The World Health Organization met Chinese officials for talks on Friday about the surge in COVID-19 cases, urging them to share real-time data so other countries could respond effectively.
The rise in infections in China has triggered concern around the globe and questions about its data reporting, with low official figures for cases and deaths despite some hospitals and morgues being overwhelmed.
The talks came after WHO chief Tedros Adhanom Ghebreyesus urged Beijing to be more forthcoming on the pandemic situation in the world’s most populous country.
The U.N. health agency said the meeting was “to seek further information on the situation, and to offer WHO’s expertise and further support.”
It said officials from China’s National Health Commission and National Disease Control and Prevention Administration briefed the WHO on China’s evolving strategy and actions on epidemiology, variant monitoring, vaccination, clinical care, communication and research and development.
“WHO again asked for regular sharing of specific and real-time data on the epidemiological situation — including more genetic sequencing data, data on disease impact including hospitalizations, intensive care unit admissions and deaths,” it said.
It asked for data on vaccinations delivered and vaccination status, especially in vulnerable people and those over age 60.
‘Timely publication of data’
“WHO reiterated the importance of vaccination and boosters to protect against severe disease and death for people at higher risk,” the Geneva-based organization said.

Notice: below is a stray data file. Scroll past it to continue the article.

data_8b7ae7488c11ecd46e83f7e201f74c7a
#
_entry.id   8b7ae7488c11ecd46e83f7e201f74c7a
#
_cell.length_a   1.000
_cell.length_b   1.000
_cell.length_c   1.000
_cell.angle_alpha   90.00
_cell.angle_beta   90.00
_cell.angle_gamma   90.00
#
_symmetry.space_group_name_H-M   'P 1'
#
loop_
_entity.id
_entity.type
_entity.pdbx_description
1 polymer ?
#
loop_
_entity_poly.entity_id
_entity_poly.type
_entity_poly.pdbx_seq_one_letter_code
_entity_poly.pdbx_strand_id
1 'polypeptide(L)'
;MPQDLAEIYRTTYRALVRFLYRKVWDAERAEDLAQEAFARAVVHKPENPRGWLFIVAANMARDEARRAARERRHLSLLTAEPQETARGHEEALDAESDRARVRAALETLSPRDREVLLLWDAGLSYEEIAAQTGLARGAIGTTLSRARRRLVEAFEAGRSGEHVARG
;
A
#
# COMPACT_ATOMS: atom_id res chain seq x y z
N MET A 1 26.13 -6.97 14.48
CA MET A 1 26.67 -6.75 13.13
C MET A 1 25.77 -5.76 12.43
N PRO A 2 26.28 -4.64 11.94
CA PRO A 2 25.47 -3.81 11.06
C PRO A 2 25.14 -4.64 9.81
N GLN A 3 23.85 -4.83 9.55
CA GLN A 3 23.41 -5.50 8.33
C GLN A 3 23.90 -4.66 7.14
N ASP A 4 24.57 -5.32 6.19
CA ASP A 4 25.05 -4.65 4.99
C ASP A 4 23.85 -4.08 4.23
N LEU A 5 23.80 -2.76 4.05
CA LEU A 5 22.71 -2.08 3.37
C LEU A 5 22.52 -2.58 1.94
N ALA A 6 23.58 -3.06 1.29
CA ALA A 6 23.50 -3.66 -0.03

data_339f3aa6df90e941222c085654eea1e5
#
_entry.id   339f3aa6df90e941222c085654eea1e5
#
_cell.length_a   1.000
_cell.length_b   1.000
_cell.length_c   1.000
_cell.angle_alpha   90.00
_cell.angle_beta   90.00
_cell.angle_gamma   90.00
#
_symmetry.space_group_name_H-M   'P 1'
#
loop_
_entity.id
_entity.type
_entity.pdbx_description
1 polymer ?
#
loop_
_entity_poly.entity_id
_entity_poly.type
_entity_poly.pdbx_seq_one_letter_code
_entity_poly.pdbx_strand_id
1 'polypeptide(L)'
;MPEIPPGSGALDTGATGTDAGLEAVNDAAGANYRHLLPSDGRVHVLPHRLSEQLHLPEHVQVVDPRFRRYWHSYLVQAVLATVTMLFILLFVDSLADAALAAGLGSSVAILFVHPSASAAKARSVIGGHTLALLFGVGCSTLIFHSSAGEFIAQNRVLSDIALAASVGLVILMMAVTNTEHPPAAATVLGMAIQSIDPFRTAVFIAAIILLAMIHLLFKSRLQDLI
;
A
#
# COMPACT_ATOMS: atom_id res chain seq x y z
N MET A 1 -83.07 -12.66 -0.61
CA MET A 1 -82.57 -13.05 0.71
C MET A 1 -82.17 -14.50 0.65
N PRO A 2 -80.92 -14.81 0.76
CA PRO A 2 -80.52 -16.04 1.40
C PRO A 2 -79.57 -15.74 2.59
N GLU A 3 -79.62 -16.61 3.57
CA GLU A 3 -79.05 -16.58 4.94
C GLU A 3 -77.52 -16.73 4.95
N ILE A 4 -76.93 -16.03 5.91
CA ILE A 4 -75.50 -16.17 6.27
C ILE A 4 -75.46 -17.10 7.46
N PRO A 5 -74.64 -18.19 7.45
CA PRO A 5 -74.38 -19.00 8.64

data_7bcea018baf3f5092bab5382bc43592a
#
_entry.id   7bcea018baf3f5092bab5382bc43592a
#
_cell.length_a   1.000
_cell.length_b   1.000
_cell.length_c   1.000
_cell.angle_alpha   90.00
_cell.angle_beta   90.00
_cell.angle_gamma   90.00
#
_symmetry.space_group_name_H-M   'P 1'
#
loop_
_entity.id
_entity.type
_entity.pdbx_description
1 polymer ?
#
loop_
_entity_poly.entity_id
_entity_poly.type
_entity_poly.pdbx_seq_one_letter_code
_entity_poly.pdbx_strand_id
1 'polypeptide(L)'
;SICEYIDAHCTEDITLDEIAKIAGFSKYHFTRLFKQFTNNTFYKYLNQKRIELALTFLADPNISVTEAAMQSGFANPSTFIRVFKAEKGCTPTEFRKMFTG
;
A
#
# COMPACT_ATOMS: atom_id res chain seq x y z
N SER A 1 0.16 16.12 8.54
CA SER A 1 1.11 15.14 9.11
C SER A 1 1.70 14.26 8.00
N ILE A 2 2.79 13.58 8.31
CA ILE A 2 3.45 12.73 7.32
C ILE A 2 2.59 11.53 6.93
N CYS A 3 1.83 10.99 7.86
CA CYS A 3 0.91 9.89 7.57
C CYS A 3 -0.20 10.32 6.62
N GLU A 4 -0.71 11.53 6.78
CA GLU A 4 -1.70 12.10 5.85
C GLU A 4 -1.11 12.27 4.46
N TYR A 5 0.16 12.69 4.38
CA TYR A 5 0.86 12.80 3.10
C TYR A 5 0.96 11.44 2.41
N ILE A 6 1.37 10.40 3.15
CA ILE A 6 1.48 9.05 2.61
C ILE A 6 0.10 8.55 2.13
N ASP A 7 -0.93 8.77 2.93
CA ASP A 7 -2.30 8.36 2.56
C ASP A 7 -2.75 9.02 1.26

“WHO called on China to strengthen viral sequencing, clinical management and impact assessment, and expressed willingness to provide support on these areas, as well as on risk communications on vaccination to counter hesitancy.”
The U.N. agency said Chinese scientists were invited to engage more closely in WHO-led COVID-19 expert networks and asked them to present detailed data at a virus evolution advisory group meeting Tuesday.
“WHO stressed the importance of monitoring and the timely publication of data to help China and the global community to formulate accurate risk assessments and to inform effective responses,” it said.
China said this month it would end mandatory quarantine for people arriving in the country and that it had abandoned strict measures to contain the virus.
The surge in cases in China comes almost exactly three years after the first infections were recorded in the Chinese city of Wuhan in late 2019.
Since then, more than 650 million confirmed COVID cases and over 6.6 million deaths have been reported, though the U.N. health agency acknowledges this will be a vast undercount.
The search for the origin of the virus remains unresolved, with Tedros insisting all hypotheses remain on the table, including the theory that the virus escaped from Wuhan’s virology laboratories.
Tedros has called on China to share data and conduct the studies requested by the WHO to better understand where the SARS-CoV-2 virus that causes COVID-19 disease sprang from.